About Nurse Practitioners:
Nurse Practitioners (APRNs) are Registered Nurses who are prepared, through advanced education and clinical training, to provide a wide range of preventive and acute health care services to individuals of all ages. APRNs complete graduate-level education preparation that leads to a master’s degree. APRN means Advanced Practice Registered Nurse. APRNs take health histories and provide complete physical examinations; diagnose and treat many common acute and chronic problems; interpret laboratory results and X-rays; prescribe and manage medications and other therapies; provide health teaching and supportive counseling with an emphasis on prevention of illness and health maintenance; and refer patients to other health professionals as needed.
APRNs are authorized to practice across the nation and have prescriptive privileges, of varying degrees, in 49 states. Nurse practitioners perform services as authorized by a state's nurse practice act. These nurse practice acts vary state-to-state, with some states having independent practice for APRNs (not requiring any physician involvement), some with collaborative agreement required with a physician.
How are NPs Different from Physician Assistants (PAs)?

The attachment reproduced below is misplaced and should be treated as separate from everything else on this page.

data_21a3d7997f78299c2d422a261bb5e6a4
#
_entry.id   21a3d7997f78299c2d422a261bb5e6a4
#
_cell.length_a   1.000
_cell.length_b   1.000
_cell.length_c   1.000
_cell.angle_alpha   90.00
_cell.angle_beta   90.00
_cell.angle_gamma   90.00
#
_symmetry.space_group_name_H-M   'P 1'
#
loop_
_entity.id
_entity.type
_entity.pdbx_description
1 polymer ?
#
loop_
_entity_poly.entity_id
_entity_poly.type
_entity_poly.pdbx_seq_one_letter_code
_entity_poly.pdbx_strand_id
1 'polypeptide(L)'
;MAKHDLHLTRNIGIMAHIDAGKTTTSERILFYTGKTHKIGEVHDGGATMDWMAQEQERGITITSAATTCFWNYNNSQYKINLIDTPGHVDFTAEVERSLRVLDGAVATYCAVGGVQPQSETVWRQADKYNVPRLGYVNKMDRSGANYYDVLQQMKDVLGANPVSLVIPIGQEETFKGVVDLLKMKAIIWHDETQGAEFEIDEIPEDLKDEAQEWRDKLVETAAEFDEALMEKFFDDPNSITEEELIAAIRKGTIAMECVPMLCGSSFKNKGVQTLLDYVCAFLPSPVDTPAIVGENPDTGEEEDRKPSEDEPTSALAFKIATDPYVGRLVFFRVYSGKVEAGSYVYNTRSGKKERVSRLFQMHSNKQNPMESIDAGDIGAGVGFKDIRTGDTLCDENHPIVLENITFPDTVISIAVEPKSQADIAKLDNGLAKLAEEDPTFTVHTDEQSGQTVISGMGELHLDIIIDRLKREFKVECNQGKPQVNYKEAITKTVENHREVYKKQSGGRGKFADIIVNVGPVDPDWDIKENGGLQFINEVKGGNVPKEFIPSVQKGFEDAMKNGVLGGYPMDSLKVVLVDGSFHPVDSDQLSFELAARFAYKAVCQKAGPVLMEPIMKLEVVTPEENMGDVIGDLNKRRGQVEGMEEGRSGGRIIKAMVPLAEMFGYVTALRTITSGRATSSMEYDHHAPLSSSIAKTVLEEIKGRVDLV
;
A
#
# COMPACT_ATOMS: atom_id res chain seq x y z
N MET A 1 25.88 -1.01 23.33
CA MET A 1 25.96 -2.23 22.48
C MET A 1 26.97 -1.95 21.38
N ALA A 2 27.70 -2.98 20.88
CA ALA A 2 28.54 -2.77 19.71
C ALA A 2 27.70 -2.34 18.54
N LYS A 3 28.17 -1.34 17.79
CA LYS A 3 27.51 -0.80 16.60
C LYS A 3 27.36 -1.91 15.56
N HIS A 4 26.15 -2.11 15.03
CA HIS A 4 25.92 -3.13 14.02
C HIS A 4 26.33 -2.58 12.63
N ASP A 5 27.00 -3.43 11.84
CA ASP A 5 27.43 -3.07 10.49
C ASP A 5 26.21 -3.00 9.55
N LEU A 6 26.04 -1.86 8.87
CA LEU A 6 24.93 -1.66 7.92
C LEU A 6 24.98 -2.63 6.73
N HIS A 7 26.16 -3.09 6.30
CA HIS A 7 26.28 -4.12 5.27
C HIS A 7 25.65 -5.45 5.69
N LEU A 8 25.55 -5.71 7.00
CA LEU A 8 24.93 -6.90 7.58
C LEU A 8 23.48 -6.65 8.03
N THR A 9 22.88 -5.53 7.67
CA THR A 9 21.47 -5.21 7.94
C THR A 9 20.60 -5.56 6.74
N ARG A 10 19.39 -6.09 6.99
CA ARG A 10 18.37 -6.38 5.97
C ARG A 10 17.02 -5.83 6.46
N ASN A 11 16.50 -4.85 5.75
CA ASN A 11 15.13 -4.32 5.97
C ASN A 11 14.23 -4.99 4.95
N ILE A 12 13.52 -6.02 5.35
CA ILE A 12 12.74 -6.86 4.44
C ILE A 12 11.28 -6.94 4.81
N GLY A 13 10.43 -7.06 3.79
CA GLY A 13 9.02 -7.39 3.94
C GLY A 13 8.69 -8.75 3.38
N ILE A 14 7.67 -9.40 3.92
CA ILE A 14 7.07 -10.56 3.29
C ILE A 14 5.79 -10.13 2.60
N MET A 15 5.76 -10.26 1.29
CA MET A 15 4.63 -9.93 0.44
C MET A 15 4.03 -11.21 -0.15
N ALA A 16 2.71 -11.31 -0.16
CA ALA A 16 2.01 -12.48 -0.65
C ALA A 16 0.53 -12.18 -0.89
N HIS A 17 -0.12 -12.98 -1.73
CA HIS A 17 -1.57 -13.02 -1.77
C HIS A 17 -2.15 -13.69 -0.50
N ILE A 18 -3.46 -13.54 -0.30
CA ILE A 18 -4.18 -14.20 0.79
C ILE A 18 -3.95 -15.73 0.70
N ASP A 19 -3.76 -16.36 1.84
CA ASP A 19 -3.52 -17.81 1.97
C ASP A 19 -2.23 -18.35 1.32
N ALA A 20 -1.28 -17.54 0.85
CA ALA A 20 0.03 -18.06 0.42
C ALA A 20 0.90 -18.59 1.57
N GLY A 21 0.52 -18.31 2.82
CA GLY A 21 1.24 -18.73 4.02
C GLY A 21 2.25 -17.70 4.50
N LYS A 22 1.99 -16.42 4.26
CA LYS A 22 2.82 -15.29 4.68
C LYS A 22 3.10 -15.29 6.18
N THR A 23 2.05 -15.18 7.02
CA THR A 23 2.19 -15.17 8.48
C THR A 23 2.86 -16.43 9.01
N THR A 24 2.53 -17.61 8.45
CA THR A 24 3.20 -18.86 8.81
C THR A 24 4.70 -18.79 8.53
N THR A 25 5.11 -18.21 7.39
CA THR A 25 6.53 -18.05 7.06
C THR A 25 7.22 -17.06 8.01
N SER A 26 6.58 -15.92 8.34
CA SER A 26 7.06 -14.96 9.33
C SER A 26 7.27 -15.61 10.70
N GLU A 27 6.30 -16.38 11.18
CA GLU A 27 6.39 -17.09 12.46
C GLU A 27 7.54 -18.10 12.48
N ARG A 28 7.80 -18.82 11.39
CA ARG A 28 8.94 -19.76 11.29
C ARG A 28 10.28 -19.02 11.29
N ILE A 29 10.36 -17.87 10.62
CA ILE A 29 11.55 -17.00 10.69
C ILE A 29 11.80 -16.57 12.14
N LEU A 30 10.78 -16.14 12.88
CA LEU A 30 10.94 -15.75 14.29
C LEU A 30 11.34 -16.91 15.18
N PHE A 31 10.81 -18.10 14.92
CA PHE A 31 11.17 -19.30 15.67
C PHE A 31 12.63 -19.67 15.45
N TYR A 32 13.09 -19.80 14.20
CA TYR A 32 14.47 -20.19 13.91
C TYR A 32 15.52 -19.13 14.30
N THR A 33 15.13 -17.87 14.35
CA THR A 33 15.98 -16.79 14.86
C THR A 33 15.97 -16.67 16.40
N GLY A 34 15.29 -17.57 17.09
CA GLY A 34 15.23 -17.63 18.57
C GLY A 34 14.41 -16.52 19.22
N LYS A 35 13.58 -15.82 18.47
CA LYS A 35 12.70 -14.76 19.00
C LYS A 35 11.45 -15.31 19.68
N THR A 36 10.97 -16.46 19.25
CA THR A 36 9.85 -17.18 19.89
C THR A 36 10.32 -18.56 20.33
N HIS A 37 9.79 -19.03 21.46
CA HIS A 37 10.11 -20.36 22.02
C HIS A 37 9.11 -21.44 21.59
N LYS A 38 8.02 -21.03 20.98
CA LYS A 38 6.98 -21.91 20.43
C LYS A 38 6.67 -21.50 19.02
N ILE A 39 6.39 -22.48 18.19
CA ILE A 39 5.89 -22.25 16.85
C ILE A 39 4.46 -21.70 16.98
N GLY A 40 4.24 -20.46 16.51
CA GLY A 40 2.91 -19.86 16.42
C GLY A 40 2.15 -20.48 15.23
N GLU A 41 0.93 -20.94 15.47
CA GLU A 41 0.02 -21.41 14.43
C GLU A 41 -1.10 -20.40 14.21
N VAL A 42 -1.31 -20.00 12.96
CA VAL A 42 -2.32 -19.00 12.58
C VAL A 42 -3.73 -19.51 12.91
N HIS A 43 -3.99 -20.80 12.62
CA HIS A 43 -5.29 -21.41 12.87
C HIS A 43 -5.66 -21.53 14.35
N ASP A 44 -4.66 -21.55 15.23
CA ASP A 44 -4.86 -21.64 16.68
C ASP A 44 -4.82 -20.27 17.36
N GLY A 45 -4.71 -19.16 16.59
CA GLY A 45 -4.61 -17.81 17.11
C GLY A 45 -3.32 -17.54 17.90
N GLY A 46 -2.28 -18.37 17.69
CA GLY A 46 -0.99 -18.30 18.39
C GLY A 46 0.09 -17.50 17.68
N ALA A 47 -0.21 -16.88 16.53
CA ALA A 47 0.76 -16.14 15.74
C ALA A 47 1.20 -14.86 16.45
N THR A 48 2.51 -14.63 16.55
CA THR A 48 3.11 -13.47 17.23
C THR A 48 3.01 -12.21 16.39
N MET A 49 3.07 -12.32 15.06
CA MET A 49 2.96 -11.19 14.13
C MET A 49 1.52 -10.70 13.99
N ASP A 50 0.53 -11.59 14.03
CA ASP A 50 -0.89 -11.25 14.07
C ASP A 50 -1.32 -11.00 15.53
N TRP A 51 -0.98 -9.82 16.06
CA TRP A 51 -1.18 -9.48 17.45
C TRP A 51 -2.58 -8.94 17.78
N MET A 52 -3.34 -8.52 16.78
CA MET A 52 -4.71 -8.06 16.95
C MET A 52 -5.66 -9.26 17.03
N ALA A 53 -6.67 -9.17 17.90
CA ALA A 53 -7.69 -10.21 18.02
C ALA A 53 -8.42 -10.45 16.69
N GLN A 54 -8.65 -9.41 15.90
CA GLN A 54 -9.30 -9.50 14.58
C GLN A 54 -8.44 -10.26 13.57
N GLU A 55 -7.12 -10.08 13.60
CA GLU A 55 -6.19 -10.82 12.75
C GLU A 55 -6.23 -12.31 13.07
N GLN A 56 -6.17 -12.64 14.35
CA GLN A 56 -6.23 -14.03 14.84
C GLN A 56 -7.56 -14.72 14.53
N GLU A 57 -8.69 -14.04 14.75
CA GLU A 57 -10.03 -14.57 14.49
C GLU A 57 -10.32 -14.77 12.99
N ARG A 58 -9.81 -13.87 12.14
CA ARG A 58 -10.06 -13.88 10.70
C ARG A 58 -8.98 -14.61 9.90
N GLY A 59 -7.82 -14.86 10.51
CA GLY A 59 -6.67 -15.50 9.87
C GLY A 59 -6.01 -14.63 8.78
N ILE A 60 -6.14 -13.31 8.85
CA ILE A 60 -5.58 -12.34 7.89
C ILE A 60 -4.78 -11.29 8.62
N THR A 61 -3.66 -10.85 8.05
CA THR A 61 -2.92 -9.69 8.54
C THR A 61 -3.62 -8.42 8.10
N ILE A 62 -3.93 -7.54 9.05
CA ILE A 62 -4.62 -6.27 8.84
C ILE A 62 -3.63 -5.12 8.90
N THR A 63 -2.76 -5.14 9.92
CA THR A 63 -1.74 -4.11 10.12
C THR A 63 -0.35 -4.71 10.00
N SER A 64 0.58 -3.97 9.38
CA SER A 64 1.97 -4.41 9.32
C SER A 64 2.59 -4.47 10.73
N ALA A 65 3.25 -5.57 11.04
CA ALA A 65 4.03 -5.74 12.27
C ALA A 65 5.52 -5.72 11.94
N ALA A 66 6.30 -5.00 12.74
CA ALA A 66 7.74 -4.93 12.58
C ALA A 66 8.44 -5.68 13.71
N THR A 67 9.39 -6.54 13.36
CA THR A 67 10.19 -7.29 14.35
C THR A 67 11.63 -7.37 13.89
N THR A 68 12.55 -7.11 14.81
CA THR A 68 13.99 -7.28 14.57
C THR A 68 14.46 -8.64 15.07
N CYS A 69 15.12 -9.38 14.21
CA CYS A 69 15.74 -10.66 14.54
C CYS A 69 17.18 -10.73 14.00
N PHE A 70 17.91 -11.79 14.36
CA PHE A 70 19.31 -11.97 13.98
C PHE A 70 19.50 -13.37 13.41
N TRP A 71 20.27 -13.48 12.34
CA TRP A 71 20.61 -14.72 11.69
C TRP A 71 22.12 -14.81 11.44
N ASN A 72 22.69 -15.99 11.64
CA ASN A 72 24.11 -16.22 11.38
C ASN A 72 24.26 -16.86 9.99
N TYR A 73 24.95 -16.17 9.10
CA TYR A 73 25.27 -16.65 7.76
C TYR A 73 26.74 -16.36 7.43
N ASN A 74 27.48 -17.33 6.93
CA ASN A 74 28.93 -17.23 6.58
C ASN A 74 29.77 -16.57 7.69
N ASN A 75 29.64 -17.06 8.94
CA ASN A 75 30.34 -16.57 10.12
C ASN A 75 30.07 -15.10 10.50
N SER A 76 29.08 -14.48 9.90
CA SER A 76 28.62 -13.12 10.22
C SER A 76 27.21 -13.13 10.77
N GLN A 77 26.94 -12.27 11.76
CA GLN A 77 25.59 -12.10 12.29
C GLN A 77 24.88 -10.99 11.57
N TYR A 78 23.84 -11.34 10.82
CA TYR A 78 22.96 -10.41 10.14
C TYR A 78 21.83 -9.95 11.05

While APRNs and PAs often perform similar functions, there are important distinctions between these health care professionals. APRNs may work independently or in collaboration with a physician and must have an RN license before being accepted into an APRN educational program. Almost all APRNs are educationally prepared at the master's level. APRNs are authorized to practice as advanced practice nurses by individual state regulating boards. APRNs assess patients, make diagnoses, and determine treatment plans. Aspects of the role may include autonomous practice, collaboration with physicians, and prescriptive authority. Physician Assistants (PAs) are licensed to practice medicine with the supervision of a physician. PAs are trained in intensive accredited education programs that use the medical model. Upon graduation, physician assistants take a national certification examination; graduation from an accredited physician assistant program and passage of the national certifying exam are required for state licensure. For more information about nurse practitioners, contact the American College of Nurse Practioners, 1501 Wilson Boulevard, Suite 509, Arlington, VA 22209. www.acnpweb.org.